Largest university union cracks down on society initiations on campus
Universities UK, the representative organisation for UK universities, published a series of guidelines, in collaboration with Newcastle University regarding initiation rituals in University student groups.
The 42-page document, published on 23 September, comes three years after the premature death of a Newcastle University student, Ed Farmer. The first-year student passed away in 2016 as a result of heavy intoxication during an initiation ceremony.
An inquiry revealed that the initiation ritual played a significant role in the tragedy.
UUK’s recommendations aim to serve as guidelines for first-year students and parents. They are also aimed at universities to help them deal with the phenomenon.
This is not to say that all initiations are dangerous, and all should be banned. Social events in societies can be open, friendly, and enjoyable for everyone.
The idea of initiations is perceived by many to be a secret rite of passage freshers have to participate in order to be included in a team or society. The secretive aspect of them is part of what makes them toxic. People might feel scared to report anything they feel uncomfortable with.
Universities UK’s report defines excessive initiation behaviour as ranging from excessive alcohol and substance consumption to peer pressure, coercion, intimidation, and bullying.
These events spread across various societies, but attention has been brought to sports societies’ initiations being particularly excessive, especially at Kent.
It is necessary to point out, beyond the general toxicity initiations can have, the United Kingdom’s problematic history of binge-drinking, especially in universities. The 2019 Global Drugs Survey, which examines nations’ habits of alcohol and drug consumption, placed the United Kingdom first for binge-drinking practices.
Despite a 10% decrease in alcohol consumption in the past three years, the United Kingdom’s relationship with binge-drinking remains concerning. This is where initiations can become dangerous – when peer pressure meets young participants, binge-drinking culture and a lack of report or supervision.
The United Kingdom’s relationship with alcohol has long been complicated. While social drinking remains ordinary, the Office for National Statistics has revealed in 2017 that people aged 16 to 24 are increasingly likely to be teetotallers, but also increasingly likely to participate in binge-drinking.
Extreme initiations, known as hazing in the United States, have become a part of the public discourse in various countries for a while. In France, there have been various reported incidents at hazing ceremonies for decades, such as cases of rape, physical violence, and injuries. The psychologically and morally humiliating aspect of hazing practices has often been underlined.
In France, hazing notably occurs most frequently in smaller ‘elite’ universities or courses perceived as prestigious like medicine or business schools.
While initiations in UK Universities are different, the cult-like aspect remains the same, and the codes are similar: secrecy, rites of passage, a social status that comes with having taken the initiation before.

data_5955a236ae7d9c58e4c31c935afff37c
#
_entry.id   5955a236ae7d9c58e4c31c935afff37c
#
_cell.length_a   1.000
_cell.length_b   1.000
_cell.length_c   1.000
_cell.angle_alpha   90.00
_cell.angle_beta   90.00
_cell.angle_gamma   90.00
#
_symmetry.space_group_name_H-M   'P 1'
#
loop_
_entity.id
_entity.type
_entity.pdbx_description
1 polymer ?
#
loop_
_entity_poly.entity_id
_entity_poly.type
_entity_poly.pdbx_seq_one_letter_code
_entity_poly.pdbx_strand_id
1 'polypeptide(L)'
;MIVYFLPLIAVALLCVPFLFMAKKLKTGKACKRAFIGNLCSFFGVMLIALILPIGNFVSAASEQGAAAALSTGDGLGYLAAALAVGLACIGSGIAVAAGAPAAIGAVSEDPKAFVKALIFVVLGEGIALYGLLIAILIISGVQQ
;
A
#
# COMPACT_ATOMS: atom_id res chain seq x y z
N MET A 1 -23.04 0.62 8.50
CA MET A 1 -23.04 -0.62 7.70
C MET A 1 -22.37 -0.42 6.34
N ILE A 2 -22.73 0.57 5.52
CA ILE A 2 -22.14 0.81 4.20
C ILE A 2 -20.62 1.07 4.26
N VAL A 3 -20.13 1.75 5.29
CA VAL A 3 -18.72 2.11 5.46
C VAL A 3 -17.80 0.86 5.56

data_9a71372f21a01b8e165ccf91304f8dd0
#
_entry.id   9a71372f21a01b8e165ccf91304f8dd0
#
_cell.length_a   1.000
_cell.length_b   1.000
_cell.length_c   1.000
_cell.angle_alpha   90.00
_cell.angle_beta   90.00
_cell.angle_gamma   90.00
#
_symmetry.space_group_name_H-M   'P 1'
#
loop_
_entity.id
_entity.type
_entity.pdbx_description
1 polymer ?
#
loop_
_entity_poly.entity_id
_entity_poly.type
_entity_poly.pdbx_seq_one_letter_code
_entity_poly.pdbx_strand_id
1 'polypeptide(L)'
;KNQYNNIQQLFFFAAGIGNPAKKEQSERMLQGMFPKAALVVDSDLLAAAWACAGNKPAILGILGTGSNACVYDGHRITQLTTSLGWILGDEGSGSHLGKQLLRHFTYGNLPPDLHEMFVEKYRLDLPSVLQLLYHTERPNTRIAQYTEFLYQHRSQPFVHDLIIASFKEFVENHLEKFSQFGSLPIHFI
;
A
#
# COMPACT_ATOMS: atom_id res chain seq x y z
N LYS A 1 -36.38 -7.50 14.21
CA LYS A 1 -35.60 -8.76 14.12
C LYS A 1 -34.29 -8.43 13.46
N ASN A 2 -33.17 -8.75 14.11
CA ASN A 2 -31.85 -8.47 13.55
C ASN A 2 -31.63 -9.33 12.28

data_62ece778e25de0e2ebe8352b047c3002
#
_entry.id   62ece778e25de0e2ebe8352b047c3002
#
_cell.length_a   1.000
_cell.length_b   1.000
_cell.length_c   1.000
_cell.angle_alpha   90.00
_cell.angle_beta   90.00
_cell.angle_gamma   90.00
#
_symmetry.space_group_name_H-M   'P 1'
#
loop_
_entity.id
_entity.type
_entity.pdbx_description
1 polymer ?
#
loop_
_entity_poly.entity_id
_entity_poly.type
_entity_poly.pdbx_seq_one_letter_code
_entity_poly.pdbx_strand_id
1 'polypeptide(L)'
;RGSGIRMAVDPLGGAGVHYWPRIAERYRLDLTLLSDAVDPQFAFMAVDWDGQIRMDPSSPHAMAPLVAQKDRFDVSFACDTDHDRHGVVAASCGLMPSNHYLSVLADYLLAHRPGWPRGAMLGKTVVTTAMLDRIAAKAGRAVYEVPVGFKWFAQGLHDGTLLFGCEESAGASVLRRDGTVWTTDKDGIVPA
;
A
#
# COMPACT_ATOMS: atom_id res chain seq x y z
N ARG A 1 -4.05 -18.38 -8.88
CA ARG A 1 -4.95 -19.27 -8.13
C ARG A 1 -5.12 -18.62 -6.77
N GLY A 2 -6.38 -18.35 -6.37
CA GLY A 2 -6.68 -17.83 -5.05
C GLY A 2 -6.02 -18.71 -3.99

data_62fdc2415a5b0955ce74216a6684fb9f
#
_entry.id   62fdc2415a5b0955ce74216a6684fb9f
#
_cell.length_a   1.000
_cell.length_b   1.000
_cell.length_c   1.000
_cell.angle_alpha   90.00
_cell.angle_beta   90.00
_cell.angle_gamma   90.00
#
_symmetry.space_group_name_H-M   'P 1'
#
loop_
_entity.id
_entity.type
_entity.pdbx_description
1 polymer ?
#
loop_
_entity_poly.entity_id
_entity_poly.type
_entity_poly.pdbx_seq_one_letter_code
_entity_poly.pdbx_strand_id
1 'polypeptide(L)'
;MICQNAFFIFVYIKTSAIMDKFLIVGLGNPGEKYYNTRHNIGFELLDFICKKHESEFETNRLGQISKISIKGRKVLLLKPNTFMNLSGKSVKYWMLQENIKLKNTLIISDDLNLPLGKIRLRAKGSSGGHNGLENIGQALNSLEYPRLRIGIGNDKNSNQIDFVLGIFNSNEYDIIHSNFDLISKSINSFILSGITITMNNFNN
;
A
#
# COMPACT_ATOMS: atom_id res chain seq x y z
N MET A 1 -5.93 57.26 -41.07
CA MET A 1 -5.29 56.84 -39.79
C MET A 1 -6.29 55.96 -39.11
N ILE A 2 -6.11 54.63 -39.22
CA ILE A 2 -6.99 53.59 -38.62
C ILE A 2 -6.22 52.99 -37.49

A 1998 law in France defines hazing (bizutage) as “a person bringing someone – willingly or unwillingly – into enduring or committing humiliating acts during events or meetings linked with the school and socio-educational system”. ‘Bizutage’, in France, is punished with six months’ imprisonment and up to a 7500€ fine.
Initiations might seem attractive to new students, in terms of meeting new people and being a part of the group and while they do not all consist of dangerous or inappropriate behaviour, they do derive from a problematic culture of peer pressure.
Regulating initiations seems difficult. Defining the boundaries of what is acceptable and what is consented to is blurry. Most students taking initiations are legally adults and defining where consent ends and where peer pressure begins has always been obscure.
On initiations, Vice-President (Student Engagement), Emily Window, told InQuire:“ [Kent Union’s] approach to initiations in recent years has been proactive, relying on honest and open communication with student groups and as a result, we have seen far fewer issues and complaints.”
Ms Window mentioned Kent Union’s position on initiations and peer pressure, declaring:
“We are quite clear that students should never feel pressured to do anything they don’t want to do and that Kent Union is here to provide support.”
It is up to the University and Kent Union to actively inform and assist students who struggle to deal with such rituals.
If you are set to take part in an initiation ceremony in this new academic year, remember to stay safe and only do what you feel comfortable with. If you have any concerns, please contact a trusted friend or family member, or Kent Union at email@example.com.
What Kent Union details as harmful behaviours :
- Coercion to undertake activities against a person’s will
- Forced consumption of alcohol
- Humiliation of a person
- Forced acts of nudity/nakedness
- Victimisation of individuals described as “freshers”
- Consumption of abnormal/unpleasant substances
- Bullying, discrimination, harassment
- Sexual harassment
- Physical acts perpetrated against a person’s body e.g. hair shaving
- Psychological torment
- Isolation or ostracising of a person through the removal of their mobile phones, geographical remoteness or physical/psychological isolation